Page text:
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J Neurosci. 1999 Jan 1;19(1):1-9.

Synthesis of beta-tubulin, actin, and other proteins in axons of sympathetic neurons in compartmented cultures.

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  • 1Department of Cell Biology, University of Alberta, Edmonton, Alberta, T6G 2H7 Canada.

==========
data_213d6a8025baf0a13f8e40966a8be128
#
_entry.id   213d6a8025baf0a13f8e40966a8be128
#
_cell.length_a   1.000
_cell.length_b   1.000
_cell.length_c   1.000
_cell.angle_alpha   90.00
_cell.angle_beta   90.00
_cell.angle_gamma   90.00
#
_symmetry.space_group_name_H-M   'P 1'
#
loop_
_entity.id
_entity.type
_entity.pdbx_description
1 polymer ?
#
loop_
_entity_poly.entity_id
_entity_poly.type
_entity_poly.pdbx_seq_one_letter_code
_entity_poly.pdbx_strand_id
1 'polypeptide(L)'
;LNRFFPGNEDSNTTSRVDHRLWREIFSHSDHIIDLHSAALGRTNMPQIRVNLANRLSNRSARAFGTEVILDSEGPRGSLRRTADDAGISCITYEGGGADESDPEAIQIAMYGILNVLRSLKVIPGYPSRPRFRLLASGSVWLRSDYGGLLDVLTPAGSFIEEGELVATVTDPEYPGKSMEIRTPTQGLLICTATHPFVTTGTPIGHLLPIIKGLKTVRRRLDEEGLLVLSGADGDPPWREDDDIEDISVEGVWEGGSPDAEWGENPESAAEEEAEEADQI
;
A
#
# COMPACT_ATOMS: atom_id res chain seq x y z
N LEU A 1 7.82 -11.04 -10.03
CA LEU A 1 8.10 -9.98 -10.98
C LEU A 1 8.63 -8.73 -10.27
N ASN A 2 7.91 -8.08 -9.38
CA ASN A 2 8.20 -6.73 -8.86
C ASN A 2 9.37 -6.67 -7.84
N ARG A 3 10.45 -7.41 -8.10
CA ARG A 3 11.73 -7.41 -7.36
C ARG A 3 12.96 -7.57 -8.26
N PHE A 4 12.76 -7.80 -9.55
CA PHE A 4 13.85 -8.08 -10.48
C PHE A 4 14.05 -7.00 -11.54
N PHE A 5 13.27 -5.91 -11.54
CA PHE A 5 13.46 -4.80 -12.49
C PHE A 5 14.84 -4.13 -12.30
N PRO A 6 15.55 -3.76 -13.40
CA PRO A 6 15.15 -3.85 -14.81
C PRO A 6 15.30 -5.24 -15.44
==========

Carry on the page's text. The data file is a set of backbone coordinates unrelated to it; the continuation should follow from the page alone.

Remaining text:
The proteins needed for growth and maintenance of the axon are generally believed to be synthesized in the cell bodies and delivered to the axons by anterograde transport. However, recent reports suggest that some proteins can also be synthesized within axons. We used [35S]methionine metabolic labeling to investigate axonal protein synthesis in compartmented cultures of sympathetic neurons from newborn rats. Incubation of distal axons for 4 hr with [35S]methionine resulted in a highly specific pattern of labeled axonal proteins on SDS-PAGE, with 4 prominent bands in the 43-55 kDa range. The labeled proteins in axons were not synthesized in the cell bodies, because they were also produced by axons after the cell bodies had been removed. Two of the proteins were identified by immunoprecipitation as actin and beta-tubulin. Axons synthesized <1% of the actin and tubulin synthesized in the cell bodies and transported into the axons, and 75-85% inhibition of axonal protein synthesis by cycloheximide and puromycin failed to inhibit axonal elongation. Nonetheless, the specific production by axons of the major proteins of the axonal cytoskeleton suggests that axonal protein synthesis arises from specific mechanisms and likely has biological significance. One hypothetical scenario involves neurons with long axons in vivo in which losses from turnover during axonal transport may limit the availability of cell body synthesized proteins to the distal axons. In this case, a significant fraction of axonal proteins might be supplied by axonal synthesis, which could, therefore, play important roles in axonal maintenance, regeneration, and sprouting.

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